Asian/American Improvisation in Chicago: Tatsu Aoki and the ‘New’ Japanese American Taiko

Deborah Wong


In this essay, I look at Aoki’s recent work in order to consider the place of the Asian/American in the world of American improvisation and public presentation. Aoki’s long-term involvement in the (Asian) American creative improvisation scene is well known, but his more recent work with a Chicago taiko group suggests that the interface between the ‘traditional’ and the ‘experimental’ can create new forms of community-based transnational performance. Complex issues of Asian American identity and its articulations through musical improvisation are explored through interviews with Chicago bassist Tatsu Aoki and members of Tsukasa Taiko. The article includes detailed analyses of three pieces from Aoki’s Basser Live II project, supported by video and audio examples.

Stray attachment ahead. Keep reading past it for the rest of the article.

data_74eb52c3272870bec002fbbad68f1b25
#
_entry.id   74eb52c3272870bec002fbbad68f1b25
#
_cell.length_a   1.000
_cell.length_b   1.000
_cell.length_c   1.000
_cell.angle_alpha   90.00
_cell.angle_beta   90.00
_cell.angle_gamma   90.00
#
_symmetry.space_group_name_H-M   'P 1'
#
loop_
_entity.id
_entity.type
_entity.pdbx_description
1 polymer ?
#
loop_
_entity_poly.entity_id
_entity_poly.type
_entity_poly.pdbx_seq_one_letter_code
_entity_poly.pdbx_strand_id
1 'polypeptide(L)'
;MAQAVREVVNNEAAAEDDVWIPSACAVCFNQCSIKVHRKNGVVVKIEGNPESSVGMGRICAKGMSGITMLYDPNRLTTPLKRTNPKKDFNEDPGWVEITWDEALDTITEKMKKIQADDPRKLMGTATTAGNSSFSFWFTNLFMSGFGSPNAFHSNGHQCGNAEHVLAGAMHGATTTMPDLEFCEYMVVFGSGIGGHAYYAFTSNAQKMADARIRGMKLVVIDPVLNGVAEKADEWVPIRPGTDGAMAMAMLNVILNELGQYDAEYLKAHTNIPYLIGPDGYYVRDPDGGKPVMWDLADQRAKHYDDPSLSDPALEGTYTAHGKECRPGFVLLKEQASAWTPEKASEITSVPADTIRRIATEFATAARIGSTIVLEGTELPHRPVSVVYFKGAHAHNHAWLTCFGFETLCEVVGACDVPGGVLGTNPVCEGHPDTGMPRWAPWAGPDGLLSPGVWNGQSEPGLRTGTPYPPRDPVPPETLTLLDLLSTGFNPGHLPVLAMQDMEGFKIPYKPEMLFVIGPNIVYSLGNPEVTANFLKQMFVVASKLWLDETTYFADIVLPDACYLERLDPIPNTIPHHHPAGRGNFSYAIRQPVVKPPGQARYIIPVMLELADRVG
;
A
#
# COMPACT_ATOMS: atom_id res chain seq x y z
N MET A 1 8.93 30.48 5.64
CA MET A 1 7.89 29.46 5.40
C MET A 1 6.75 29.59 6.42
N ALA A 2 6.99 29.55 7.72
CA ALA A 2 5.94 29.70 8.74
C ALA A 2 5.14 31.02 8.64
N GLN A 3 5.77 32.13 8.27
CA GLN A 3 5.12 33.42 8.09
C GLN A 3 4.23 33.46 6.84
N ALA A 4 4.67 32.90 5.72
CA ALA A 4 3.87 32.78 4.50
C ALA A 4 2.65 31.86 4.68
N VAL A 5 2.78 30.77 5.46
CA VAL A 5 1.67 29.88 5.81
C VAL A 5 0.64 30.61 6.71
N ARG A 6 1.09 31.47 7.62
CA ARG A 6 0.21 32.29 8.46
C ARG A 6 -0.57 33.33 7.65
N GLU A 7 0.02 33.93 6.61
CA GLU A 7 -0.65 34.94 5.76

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Critical Studies in Improvisation / Études critiques en improvisation is generously supported by the Social Sciences and Humanities Research Council of Canada (through both its Major Collaborative Research Initiatives and Aid to Scholarly Journals programs) and by the University of Guelph Library.
ISSN: 1712-0624